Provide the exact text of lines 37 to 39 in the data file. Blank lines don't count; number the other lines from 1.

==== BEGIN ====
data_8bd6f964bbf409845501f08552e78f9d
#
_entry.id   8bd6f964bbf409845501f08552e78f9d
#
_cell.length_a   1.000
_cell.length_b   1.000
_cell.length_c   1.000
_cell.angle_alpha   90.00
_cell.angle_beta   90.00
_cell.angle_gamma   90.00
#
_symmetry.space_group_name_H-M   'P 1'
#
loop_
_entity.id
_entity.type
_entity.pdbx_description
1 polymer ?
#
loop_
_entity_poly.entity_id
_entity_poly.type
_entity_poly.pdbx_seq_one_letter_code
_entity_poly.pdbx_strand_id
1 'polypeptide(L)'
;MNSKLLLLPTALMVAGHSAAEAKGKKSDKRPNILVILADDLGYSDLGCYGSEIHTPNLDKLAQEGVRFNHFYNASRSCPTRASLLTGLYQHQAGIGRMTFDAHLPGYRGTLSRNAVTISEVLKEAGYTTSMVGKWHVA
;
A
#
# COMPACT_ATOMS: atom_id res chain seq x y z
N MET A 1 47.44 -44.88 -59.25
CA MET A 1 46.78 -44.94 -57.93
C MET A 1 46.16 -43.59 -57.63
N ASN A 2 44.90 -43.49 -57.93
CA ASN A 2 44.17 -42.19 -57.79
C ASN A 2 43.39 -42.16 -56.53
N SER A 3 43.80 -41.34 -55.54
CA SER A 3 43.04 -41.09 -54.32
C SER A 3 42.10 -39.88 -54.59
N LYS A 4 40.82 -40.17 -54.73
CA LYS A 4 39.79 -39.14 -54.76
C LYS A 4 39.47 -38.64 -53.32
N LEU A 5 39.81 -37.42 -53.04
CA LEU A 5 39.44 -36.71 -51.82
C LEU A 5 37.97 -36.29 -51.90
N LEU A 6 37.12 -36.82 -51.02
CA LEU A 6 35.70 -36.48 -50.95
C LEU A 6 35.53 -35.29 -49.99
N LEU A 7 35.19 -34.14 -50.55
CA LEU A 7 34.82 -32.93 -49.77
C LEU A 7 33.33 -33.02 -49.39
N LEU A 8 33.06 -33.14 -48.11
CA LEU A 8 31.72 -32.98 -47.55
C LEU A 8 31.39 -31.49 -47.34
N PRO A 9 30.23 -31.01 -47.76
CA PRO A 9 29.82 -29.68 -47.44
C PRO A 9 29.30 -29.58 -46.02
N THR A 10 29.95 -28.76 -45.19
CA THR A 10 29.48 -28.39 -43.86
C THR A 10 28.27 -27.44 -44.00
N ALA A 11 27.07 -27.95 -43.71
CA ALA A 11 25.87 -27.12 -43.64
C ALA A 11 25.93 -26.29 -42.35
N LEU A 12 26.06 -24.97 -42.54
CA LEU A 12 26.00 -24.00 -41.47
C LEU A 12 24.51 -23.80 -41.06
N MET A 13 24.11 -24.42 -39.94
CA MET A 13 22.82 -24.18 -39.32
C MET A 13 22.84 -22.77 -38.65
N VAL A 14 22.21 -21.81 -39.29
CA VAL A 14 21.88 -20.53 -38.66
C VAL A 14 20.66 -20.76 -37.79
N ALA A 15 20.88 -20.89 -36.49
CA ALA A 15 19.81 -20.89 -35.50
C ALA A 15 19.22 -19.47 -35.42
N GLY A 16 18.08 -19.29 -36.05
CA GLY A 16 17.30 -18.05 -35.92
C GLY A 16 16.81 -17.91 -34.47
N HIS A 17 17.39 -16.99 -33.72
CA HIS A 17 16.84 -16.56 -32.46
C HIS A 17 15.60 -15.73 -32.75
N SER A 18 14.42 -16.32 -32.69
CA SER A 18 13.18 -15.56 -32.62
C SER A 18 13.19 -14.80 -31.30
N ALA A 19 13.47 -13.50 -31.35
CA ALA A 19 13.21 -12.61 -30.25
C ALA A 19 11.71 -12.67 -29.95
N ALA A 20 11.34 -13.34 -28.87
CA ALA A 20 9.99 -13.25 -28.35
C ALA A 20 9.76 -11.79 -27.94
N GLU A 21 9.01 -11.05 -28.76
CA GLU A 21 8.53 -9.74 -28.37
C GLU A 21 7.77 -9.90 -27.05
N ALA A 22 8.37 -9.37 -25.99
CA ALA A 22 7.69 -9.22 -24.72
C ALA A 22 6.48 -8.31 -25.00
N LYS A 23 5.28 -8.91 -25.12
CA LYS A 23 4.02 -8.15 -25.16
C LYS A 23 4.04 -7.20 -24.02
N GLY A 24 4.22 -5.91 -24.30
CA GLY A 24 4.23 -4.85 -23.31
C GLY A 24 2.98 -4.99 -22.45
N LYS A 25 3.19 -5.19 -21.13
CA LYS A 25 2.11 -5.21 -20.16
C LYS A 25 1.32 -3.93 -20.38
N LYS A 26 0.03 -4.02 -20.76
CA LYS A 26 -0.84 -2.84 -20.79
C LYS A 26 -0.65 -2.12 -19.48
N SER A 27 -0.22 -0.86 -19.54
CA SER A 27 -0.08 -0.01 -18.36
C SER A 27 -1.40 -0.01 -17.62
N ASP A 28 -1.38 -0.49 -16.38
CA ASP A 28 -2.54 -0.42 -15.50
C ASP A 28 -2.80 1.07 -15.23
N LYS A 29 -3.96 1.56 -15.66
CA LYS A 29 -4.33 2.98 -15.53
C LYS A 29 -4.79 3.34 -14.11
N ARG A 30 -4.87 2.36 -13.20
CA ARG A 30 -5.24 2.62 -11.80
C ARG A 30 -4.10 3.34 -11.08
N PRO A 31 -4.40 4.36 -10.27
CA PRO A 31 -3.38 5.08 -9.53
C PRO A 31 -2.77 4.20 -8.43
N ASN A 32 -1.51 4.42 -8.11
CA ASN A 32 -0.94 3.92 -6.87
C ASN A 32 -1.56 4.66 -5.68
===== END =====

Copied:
N SER A 3 43.80 -41.34 -55.54
CA SER A 3 43.04 -41.09 -54.32
C SER A 3 42.10 -39.88 -54.59